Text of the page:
Davis-Batiste v. American Sec. Ins. Co., No. CIV.A. 10-604 (E.D. La. Oct 01, 2010).
Watch out for the requests in the complaint! This one stays in federal court because it’s not just the contract, it’s the claims in the complaint, too. Pretty simple? Maybe not, watch out
Judge Carl J. Barbier, writing for the Eastern District of Louisiana, denied the defendant’s motion to dismiss for lack of subject-matter jurisdiction holding that in a claim based on the violation of insurance policy, in addition to policy limits and potential attorney’s fees, penalties, statutory damages, and punitive damages are considered in ascertaining the amount in controversy.
In this case, the plaintiff brought an individual action in the district court against the defendant—insurer– alleging breach of contract and breach of the duty of good faith and fair dealing. Specifically, the plaintiff asserted that the defendant had improperly refused to adequately adjust the plaintiff’s claims for property damage to the plaintiff’s home following Hurricane Katrina and that the defendant had used dilatory tactics to avoid making proper payment of the plaintiff’s claims.
The defendant filed a motion to dismiss alleging that the plaintiff lacked subject matter jurisdiction because the plaintiff failed to meet the amount in controversy requirements for diversity jurisdiction because the value of the policy was capped at $63,000.00.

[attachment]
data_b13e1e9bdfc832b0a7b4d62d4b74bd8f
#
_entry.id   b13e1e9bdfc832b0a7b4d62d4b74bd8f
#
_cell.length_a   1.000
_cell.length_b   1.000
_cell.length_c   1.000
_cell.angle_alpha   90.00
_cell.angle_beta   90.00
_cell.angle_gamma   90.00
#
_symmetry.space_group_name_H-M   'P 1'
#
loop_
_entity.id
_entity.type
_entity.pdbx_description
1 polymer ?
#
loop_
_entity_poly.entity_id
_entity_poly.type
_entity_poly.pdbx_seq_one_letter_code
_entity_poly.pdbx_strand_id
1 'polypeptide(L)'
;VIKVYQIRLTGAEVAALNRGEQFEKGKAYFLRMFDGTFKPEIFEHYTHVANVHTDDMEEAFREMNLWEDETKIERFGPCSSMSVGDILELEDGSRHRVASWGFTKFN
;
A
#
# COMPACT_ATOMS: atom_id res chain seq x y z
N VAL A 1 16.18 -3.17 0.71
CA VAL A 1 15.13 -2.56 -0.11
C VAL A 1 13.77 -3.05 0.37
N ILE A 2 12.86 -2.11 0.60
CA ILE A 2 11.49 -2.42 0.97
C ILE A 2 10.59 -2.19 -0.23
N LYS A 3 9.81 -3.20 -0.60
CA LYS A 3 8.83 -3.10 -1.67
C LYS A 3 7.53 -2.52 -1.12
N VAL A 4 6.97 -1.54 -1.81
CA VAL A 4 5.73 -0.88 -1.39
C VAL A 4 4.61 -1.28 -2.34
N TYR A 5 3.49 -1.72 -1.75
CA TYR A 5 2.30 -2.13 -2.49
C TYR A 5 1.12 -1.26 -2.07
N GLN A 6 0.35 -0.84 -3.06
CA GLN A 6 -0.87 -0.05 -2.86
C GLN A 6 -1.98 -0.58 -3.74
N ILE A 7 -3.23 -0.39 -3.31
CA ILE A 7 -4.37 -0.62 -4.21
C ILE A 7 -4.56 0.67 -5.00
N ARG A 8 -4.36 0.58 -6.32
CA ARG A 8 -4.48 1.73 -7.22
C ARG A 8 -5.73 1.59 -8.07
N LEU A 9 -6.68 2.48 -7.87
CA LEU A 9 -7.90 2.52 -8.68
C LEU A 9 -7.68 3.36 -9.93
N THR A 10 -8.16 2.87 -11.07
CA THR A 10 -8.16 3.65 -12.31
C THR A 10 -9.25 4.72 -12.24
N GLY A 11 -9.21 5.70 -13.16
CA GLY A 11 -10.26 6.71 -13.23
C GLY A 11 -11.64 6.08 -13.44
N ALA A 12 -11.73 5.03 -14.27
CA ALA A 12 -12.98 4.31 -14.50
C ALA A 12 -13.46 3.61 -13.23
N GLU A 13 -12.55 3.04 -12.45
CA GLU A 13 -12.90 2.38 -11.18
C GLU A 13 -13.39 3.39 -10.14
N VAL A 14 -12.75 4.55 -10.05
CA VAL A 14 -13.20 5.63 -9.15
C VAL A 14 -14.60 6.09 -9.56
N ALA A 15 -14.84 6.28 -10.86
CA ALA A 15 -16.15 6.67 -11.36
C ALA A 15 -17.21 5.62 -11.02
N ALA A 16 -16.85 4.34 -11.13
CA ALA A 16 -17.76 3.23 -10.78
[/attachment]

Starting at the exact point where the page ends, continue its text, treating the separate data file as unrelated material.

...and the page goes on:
The plaintiff argued that CAFA applied to the claims made at the time of filing and that at the time of filing, the complaint involved the claims of thousands of claimants and approximately seventy-two insurer defendants, with the aggregate value of the claims unarguably exceeding the $5 million threshold required under CAFA.
Second, the plaintiff countered that her individual claim exceeded $75,000 because she sought damages to her property pursuant to the policy and extra-contractual damages and damages for pain and suffering.
The Court stated that the amount in controversy is determined as of the filing of the complaint.
The parties, however, disagreed on whether the amount in controversy should be determined under the requirements for individual claims under §1332(a) or the requirements for class actions under CAFA, §1332(d).
The defendant believed that the amount in controversy requirement should be determined from the time of the original complaint, which did not contain any class action allegations. The defendant argued that the amount in controversy should be determined by reference to the insurance policy limits, which was $63,000.00.
The plaintiff argued that the amount in controversy requirement should be determined under §1332(d) because her claims were initially instituted by a mass action joinder that included class allegations, including claims for subject matter jurisdiction under §1332(d).
Putting aside the parties’ arguments concerning CAFA, the Court found that the plaintiff had satisfied the jurisdictional amount of $75,000 under the individual claims standard in §1332(a). The Court noted that in addition to policy limits and potential attorney’s fee; penalties, statutory damages, and punitive damages can be considered in ascertaining the amount in controversy. Here, in addition to a claim for proceeds due under the insurance policy, the plaintiff made claims for punitive damages and various compensatory damages such as emotional distress. Therefore, the Court found that the plaintiff asserted its jurisdictional amount in good faith and that that amount exceeded the jurisdictional minimum.